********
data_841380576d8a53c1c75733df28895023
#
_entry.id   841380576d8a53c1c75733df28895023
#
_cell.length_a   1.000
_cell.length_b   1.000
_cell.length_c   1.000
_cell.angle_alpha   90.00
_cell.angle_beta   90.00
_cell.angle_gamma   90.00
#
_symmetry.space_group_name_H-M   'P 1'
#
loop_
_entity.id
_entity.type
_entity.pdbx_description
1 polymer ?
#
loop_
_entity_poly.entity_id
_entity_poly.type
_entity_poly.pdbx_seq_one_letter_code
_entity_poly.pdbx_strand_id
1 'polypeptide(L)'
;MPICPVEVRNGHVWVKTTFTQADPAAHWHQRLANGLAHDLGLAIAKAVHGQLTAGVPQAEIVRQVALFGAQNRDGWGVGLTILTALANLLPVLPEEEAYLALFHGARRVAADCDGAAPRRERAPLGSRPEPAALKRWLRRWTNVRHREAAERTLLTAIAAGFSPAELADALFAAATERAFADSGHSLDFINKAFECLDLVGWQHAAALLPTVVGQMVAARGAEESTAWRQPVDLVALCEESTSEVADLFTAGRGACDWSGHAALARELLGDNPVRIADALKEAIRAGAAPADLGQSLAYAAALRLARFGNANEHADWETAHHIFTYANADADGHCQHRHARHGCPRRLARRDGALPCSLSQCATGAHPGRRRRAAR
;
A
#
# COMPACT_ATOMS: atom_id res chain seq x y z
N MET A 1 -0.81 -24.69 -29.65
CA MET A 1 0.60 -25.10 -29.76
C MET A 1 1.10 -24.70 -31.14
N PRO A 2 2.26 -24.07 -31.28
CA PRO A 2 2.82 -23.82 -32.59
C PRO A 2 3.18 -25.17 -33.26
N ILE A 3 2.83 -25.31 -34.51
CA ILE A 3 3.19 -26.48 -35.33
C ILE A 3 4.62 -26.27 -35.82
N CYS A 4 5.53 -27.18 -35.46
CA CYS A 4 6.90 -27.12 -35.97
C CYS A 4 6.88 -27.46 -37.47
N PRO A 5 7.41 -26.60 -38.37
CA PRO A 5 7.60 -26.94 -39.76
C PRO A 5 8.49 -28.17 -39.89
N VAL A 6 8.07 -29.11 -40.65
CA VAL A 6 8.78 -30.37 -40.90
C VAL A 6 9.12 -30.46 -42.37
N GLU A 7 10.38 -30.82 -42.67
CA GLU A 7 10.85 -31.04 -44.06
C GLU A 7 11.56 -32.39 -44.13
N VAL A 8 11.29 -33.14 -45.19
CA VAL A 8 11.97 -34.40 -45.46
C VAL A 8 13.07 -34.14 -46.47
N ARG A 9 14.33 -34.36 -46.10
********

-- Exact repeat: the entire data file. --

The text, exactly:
data_841380576d8a53c1c75733df28895023
#
_entry.id   841380576d8a53c1c75733df28895023
#
_cell.length_a   1.000
_cell.length_b   1.000
_cell.length_c   1.000
_cell.angle_alpha   90.00
_cell.angle_beta   90.00
_cell.angle_gamma   90.00
#
_symmetry.space_group_name_H-M   'P 1'
#
loop_
_entity.id
_entity.type
_entity.pdbx_description
1 polymer ?
#
loop_
_entity_poly.entity_id
_entity_poly.type
_entity_poly.pdbx_seq_one_letter_code
_entity_poly.pdbx_strand_id
1 'polypeptide(L)'
;MPICPVEVRNGHVWVKTTFTQADPAAHWHQRLANGLAHDLGLAIAKAVHGQLTAGVPQAEIVRQVALFGAQNRDGWGVGLTILTALANLLPVLPEEEAYLALFHGARRVAADCDGAAPRRERAPLGSRPEPAALKRWLRRWTNVRHREAAERTLLTAIAAGFSPAELADALFAAATERAFADSGHSLDFINKAFECLDLVGWQHAAALLPTVVGQMVAARGAEESTAWRQPVDLVALCEESTSEVADLFTAGRGACDWSGHAALARELLGDNPVRIADALKEAIRAGAAPADLGQSLAYAAALRLARFGNANEHADWETAHHIFTYANADADGHCQHRHARHGCPRRLARRDGALPCSLSQCATGAHPGRRRRAAR
;
A
#
# COMPACT_ATOMS: atom_id res chain seq x y z
N MET A 1 -0.81 -24.69 -29.65
CA MET A 1 0.60 -25.10 -29.76
C MET A 1 1.10 -24.70 -31.14
N PRO A 2 2.26 -24.07 -31.28
CA PRO A 2 2.82 -23.82 -32.59
C PRO A 2 3.18 -25.17 -33.26
N ILE A 3 2.83 -25.31 -34.51
CA ILE A 3 3.19 -26.48 -35.33
C ILE A 3 4.62 -26.27 -35.82
N CYS A 4 5.53 -27.18 -35.46
CA CYS A 4 6.90 -27.12 -35.97
C CYS A 4 6.88 -27.46 -37.47
N PRO A 5 7.41 -26.60 -38.37
CA PRO A 5 7.60 -26.94 -39.76
C PRO A 5 8.49 -28.17 -39.89
N VAL A 6 8.07 -29.11 -40.65
CA VAL A 6 8.78 -30.37 -40.90
C VAL A 6 9.12 -30.46 -42.37
N GLU A 7 10.38 -30.82 -42.67
CA GLU A 7 10.85 -31.04 -44.06
C GLU A 7 11.56 -32.39 -44.13
N VAL A 8 11.29 -33.14 -45.19
CA VAL A 8 11.97 -34.40 -45.46
C VAL A 8 13.07 -34.14 -46.47
N ARG A 9 14.33 -34.36 -46.10